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A Democratic group focusing on swing races is rolling out its plan to win back the House majority next year, which would require a net gain of at least five seats.

Swing Left, a group that organizes volunteers and donors to support Democrats in some of the most closely watched races, announced its Win Back the House strategy on Tuesday. Executive Director Yasmin Radjy previewed the initial target district list in an interview with The Hill last week. 

The list focuses on states that don’t typically see major investments in presidential election cycles, Radjy said.

“These are the places where if we don’t do those early investments … we think that we will be in trouble as a party and as a movement.”

“[T]he motivating number for our volunteers and our donors is that the Republicans won the House by 6,675 votes,” Radjy said, referring to the margin of votes for the five closest GOP-won midterm House races.

Republicans needed to gain five seats to flip the House last year. They gained nine.

Radjy said Swing Left planned to announce its House strategy over the summer but moved its timeline up to April: “[I]f we raise dollars for candidates to hire their field directors six months earlier, if we get our volunteers knocking on doors a year earlier than we have before, then we think that a lot more is possible.”

All six of the GOP-held target districts on the group’s list are in blue states California, New York and Oregon.

Radjy said California and New York have been “centerpieces of our House investment strategy since our founding,” adding that people in blue areas like Los Angeles and New York City “haven’t historically known where to invest their time and dollars to have a maximal impact to shift the balance of power back towards Democrats.”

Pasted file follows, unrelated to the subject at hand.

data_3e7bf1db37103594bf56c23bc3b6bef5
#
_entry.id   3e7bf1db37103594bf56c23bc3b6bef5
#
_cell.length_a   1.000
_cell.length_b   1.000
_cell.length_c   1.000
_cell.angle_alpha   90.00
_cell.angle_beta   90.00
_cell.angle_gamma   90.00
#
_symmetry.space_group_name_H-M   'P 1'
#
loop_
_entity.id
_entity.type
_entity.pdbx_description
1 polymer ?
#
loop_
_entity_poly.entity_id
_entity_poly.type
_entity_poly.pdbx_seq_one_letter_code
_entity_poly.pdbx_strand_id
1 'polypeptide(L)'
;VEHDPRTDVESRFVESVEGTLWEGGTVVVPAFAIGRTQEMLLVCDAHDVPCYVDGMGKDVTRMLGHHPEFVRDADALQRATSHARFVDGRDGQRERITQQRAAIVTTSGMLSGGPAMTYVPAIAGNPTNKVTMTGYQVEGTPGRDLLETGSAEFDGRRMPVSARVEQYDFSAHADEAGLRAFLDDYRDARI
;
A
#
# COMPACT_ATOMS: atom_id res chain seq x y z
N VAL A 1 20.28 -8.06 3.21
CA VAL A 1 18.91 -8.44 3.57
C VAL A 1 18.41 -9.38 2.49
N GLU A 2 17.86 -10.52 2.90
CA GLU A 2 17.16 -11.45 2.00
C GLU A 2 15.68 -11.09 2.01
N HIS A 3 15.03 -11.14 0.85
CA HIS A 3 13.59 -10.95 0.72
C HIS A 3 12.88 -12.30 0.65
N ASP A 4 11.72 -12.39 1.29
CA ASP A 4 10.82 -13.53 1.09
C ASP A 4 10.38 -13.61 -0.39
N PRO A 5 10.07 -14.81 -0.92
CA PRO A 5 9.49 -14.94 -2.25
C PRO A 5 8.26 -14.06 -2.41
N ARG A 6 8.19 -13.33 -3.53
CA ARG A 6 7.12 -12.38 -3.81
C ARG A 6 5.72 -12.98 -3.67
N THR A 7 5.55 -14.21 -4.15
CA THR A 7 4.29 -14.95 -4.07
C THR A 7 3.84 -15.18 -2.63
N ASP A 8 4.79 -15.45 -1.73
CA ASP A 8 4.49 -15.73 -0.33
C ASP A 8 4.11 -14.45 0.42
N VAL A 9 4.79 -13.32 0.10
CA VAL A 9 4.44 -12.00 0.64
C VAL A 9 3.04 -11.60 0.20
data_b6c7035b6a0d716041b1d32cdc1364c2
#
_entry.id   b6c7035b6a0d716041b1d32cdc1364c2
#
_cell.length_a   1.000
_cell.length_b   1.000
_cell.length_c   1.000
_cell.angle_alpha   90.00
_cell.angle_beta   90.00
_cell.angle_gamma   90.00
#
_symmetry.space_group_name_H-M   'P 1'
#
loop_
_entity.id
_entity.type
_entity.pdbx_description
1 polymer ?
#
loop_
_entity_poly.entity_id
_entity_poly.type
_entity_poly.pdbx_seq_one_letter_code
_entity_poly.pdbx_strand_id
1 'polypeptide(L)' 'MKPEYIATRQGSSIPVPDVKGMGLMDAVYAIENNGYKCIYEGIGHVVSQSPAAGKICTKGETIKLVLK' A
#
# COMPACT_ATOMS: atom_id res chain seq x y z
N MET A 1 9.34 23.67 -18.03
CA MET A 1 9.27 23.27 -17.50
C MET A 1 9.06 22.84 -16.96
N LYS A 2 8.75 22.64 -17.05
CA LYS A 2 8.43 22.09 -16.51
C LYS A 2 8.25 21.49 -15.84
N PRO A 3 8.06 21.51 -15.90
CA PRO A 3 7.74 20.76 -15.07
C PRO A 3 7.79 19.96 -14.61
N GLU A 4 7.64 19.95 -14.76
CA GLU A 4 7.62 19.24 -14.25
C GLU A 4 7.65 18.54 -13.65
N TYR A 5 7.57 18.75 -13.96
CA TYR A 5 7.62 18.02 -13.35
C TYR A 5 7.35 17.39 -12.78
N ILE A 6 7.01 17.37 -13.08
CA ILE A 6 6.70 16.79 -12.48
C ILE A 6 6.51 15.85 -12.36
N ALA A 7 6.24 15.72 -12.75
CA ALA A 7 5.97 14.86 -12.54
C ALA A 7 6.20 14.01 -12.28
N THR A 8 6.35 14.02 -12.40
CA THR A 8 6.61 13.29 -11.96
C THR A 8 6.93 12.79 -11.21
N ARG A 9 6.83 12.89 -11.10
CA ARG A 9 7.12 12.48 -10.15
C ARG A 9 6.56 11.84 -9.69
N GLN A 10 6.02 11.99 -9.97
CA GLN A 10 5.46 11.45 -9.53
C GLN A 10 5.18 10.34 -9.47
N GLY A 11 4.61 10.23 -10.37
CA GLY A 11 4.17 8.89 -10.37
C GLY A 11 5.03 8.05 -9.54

“[W]e say, you know, most Americans are within a 90-minute drive of a competitive swing district. And that is absolutely the case in New York and California,” Radjy said.

Radjy said the group saw a boost in volunteer sign-ups the week of the Dobbs v. Jackson Supreme Court decision that overturned Roe v. Wade and Planned Parenthood v. Casey, adding that “the fight for reproductive freedom” is continuing to motivate voters this cycle.

According to a press release the group sent to The Hill, Swing Left “stays out of competitive primaries, and instead pools funds in advance for the eventual Democratic nominees[.]”

The group plans to expand its list of target districts as the cycle progresses. The initial list is below.

Democratic-held “hold” targets:

  • IL-17 (Rep. Eric Sorensen)  
  • NC-01 (Rep. Don Davis)
  • NM-02 (Rep. Gabe Vasquez)   
  • NY-18 (Rep. Pat Ryan)  
  • OH-01 (Rep. Greg Landsman)
  • OH-13 (Rep. Emilia Sykes)

Republican-held “flip” targets:

  • OR-05 (Rep. Lori Chavez-DeRemer)
  • CA-13 (Rep. John Duarte)
  • CA-27 (Rep. Mike Garcia)
  • NY-03 (Rep. George Santos)
  • NY-04 (Rep. Anthony D’Esposito)
  • NY-17 (Rep. Mike Lawler)

Two of the “flip” target districts were among the five closest Republican-won districts in 2022, according to Inside Elections: California’s 13th and New York’s 17th.

Each of the six “flip” targets is also on the Democratic Congressional Campaign Committee’s (DCCC) list of 31 GOP-held targets released earlier this month. And the six “hold” districts overlap with the DCCC’s list of 29 “Frontline” districts.

House Democratic Whip Katherine Clark (D-Mass.) said in Swing Left’s press release that she’s confident “their strategic involvement will play a key role in delivering a Democratic House majority that will fight to protect voting rights, abortion access, and democracy itself from the real and present threat of MAGA extremism.”

Swing Left says it has more than a million members and has raised $80 million for Democratic candidates, civic organizations and voter mobilization efforts since its founding in 2017.